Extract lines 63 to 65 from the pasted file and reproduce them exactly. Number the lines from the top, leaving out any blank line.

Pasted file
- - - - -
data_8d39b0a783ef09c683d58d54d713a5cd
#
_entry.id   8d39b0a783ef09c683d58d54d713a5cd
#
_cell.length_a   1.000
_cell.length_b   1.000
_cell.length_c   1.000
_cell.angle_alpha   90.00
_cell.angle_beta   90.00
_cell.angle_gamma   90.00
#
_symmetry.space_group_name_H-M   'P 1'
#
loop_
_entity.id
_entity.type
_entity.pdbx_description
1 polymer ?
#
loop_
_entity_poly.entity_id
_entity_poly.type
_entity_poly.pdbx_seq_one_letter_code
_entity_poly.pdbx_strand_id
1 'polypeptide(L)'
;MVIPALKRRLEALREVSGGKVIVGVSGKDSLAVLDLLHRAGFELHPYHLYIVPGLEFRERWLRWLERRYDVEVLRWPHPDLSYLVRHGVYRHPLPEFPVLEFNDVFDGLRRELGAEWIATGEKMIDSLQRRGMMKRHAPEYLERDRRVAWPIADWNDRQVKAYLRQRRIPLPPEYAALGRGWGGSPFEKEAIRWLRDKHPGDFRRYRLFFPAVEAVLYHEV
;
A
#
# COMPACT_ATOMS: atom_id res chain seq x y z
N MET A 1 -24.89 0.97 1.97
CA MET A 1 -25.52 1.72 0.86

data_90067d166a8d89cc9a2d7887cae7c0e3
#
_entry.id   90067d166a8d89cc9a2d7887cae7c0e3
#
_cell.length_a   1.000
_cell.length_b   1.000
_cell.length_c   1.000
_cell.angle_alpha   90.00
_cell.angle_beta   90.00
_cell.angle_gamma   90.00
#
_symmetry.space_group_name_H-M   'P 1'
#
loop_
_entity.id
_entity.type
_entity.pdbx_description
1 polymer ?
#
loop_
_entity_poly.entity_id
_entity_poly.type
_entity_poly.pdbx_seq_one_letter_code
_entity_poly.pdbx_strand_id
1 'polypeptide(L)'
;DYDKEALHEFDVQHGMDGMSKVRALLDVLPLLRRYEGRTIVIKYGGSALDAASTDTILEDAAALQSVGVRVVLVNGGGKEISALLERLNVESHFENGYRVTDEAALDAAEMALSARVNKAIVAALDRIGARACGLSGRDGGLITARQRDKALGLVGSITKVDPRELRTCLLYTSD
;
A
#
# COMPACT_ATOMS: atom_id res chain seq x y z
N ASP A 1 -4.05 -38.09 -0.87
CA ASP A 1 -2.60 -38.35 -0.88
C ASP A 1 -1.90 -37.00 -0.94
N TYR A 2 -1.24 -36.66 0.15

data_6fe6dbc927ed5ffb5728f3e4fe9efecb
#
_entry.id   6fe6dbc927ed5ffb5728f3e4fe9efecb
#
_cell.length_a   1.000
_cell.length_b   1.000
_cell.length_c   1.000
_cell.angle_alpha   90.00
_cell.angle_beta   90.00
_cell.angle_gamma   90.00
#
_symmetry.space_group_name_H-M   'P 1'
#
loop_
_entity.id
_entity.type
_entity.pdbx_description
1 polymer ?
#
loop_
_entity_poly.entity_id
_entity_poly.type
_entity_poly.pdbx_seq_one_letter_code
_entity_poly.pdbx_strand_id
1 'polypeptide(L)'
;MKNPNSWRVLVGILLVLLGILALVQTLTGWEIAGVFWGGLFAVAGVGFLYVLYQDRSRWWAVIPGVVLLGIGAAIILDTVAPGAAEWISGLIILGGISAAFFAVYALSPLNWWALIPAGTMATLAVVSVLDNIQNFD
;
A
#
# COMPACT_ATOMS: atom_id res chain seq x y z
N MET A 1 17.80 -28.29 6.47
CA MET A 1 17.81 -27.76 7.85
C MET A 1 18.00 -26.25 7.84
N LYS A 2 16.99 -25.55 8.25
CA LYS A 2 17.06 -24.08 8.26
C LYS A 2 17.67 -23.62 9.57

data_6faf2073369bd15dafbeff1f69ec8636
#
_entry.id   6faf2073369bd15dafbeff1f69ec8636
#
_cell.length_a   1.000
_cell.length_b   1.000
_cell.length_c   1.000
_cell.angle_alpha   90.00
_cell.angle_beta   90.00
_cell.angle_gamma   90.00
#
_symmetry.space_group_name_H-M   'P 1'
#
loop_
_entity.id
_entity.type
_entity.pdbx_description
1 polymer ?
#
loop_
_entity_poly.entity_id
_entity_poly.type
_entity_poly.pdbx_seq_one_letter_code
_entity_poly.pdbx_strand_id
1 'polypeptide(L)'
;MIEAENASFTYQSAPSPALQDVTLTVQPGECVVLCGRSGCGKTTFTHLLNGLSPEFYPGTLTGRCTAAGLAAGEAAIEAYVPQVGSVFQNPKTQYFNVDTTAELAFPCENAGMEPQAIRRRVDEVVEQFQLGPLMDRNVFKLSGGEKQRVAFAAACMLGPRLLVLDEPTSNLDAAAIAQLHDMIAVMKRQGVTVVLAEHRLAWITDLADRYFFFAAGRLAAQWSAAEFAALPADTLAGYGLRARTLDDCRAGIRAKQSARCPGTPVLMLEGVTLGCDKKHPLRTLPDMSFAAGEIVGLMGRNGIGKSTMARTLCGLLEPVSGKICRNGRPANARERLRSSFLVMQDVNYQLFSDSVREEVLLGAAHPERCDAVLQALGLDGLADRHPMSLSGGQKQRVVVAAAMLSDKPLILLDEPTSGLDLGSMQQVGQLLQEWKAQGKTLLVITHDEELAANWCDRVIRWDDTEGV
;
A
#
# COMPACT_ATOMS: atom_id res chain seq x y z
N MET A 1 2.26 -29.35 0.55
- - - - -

N ASP A 1 -4.05 -38.09 -0.87
CA ASP A 1 -2.60 -38.35 -0.88
C ASP A 1 -1.90 -37.00 -0.94